This has been an unusual year for me. Last summer, I started teaching at a local elementary school here in Nashville, TN. It’s been a rocky transition. Teaching elementary school has, by far, been the toughest job I have ever had. This particular school was opened in a high-need area. I’ve been teaching at-risk youth, many who have been caught up in the achievement gap.
There are certain neighborhoods and areas around the country where schools have not been at their best. It’s shown that in those areas, children are falling behind grade level, which often starts in elementary school. For instance, we have seen fourth graders who are still reading at a first grade level. Unfortunately, many public schools are overwhelmed and these children are passed forward. As they get older, the problem becomes more serious. Eventually, you have eighth and ninth graders, or even adults who still cannot read or complete math at a functional level.
It’s been difficult to see the struggle these children face. There is often underlying trauma within their families. Many of these children have directly witnessed violence and crime. Their trauma backgrounds create ADHD-like symptoms, problems with concentration and severe behavioral issues.
My job was to teach theatre to children in kindergarten to fourth grade. Many of these children had never seen a play, or watched anything other than television indicated for all ages. Many had no concept of what theatre looked like, what it entailed, or how to engage in the art of storytelling. I spent a great deal of time helping them understand storytelling, understanding how to be calm and still within their own bodies and how to communicate effectively. Often, this began with the most basic skills: learning how to breathe correctly, and learning the literacy skills necessary to read child-friendly scripts or dialogue.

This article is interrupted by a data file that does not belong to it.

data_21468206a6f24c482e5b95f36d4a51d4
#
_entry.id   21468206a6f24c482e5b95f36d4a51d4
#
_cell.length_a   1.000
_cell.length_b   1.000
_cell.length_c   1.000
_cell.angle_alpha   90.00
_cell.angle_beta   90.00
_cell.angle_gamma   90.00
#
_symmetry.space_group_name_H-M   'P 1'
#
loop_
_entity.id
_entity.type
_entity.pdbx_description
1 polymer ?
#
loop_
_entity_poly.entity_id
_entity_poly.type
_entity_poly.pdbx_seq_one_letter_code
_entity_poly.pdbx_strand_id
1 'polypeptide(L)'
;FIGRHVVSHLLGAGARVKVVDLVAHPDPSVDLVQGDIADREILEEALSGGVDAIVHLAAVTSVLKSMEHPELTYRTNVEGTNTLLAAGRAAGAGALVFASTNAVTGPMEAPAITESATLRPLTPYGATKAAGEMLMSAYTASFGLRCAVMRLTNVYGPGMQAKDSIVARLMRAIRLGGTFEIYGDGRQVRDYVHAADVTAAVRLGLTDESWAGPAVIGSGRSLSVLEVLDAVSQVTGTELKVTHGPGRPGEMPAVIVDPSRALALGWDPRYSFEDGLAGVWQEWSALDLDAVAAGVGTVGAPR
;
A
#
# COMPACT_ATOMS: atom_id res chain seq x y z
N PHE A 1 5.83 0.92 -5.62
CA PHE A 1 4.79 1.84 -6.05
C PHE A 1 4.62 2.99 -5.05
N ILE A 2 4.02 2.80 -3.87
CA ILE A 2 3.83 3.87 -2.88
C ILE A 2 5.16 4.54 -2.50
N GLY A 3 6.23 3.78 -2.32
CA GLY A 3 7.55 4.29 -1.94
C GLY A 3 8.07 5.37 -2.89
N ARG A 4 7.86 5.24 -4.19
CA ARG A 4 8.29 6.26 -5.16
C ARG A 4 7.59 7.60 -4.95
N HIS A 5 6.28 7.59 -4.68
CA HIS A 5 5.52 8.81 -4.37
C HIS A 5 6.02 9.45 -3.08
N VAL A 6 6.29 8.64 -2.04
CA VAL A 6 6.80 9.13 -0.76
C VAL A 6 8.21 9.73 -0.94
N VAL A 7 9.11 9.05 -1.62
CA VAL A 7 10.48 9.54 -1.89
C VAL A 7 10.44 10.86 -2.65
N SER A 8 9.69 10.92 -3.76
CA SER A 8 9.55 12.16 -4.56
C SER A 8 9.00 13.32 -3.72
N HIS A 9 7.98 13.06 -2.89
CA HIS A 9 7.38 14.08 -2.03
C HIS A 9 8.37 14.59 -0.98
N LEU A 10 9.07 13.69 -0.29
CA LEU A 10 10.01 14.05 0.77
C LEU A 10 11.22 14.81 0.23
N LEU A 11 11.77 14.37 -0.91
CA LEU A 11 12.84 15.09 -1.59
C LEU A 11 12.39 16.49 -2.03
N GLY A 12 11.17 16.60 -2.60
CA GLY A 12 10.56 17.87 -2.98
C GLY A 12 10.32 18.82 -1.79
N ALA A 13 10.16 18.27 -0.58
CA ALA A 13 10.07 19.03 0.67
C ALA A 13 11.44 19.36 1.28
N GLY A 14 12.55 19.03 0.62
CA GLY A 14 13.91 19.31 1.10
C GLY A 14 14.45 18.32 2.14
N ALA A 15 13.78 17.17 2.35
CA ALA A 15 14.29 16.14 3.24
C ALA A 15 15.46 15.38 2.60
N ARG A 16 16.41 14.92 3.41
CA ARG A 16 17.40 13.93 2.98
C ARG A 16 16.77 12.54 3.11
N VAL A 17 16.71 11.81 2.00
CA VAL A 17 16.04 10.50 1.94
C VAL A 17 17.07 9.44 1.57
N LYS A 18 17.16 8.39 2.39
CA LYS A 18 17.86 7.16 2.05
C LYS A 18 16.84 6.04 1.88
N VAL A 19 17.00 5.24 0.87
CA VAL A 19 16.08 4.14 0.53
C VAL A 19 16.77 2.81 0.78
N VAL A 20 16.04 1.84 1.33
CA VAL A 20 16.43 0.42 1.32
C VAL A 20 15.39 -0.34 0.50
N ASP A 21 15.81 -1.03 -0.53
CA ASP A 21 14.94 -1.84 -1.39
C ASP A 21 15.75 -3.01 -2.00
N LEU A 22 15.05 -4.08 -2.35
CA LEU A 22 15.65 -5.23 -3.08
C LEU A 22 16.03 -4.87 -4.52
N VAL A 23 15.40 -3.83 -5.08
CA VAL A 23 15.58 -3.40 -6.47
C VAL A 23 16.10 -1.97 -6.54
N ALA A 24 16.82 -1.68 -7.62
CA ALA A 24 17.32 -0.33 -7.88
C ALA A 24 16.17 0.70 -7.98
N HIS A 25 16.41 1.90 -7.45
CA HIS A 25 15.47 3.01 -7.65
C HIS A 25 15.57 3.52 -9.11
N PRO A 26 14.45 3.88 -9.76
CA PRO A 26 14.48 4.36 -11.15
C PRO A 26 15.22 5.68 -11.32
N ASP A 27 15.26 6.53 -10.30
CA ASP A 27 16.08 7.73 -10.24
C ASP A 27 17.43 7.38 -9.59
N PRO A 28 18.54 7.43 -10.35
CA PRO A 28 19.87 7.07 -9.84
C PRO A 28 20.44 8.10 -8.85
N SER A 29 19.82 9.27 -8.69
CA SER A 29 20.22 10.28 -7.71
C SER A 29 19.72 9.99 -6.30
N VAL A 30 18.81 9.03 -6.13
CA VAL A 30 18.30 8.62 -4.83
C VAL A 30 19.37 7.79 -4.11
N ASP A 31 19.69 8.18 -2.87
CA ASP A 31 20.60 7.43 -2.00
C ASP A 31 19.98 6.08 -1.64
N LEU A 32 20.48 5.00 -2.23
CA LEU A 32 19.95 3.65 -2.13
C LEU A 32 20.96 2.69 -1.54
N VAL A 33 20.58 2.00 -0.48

The kids were not the only ones who learned something this year. Through this process, I had to truly break down the art of acting into the most basic skills, and then even find ways to break those basic skills down into even smaller concepts. I had rarely considered, in my entire acting career, how many very basic skills it takes to amass knowledge of theatre and stage presence.
Suzuki method truly came into play here. Many of these children operate in a world of violence, sudden changes, poverty and discrimination. Some of these children also suffered from neglect, a history of family or community violence and/or poor nutrition.
Most students struggled very much with the concept of standing still even for one entire minute, which can be quite normal and age appropriate for young students. However, many of these young people have nervous systems that are hard-wired to survive difficult situations, and as such, many are always aware of dangers, threats, and any distracting stimuli that could occur, even in a normal classroom.
Each class I taught included about 31 students at a time. Bringing this many young students together is a challenge for any instructor. Bringing 31 students together who have a history of struggle was especially challenging.
In the beginning of the school year, it was difficult not to feel overwhelmed. As I began to break down the concepts that theatre involves, I finally decided to begin with activities that could help these students embrace stillness and calm. This included exercises taken from the Suzuki method that I tailored to the young audience. I often found myself working late, discarding lesson plans as I found new and different issues to meet the needs of my students.
For example, I had a fourth grade class that, from the beginning, had severe discipline and behavioral issues (as a whole, among the class of 30 students). I found that the majority of students in this class were actually naturals at improv. Improv gave them a way to express themselves in a safe and productive way. They were actually so good at these improv sketches, that improv work became a “currency” for reward. Students were so eager to play with props and act out various ideas that improv became a reward for hard work in other areas. Some students would even cry if they were not allowed to participate in weekly improv!
I found that many of these students (like all of us as humans) simply seek encouragement and positive feedback. Many were able to thrive, over time, with consistency and, hopefully, some found reward in the art of expressing themselves in healthy ways.
I walked away from the experience of my first year teaching with a deeper knowledge of the roots of Suzuki method, and a greater knowledge of myself as well.
I began to ponder how Suzuki method could also be a method for those who wish to live a life with greater focus, greater calm and the physical stamina and mental tenacity to move forward and always seek deeper meaning in life.
That is why I have been working to develop a program to bring Suzuki method into the therapeutic world. I am partnering with other teachers, mental health professionals and community members to develop a program that makes Suzuki method accessible to all people—not just theatre artists—in an effort to help create wellness through art.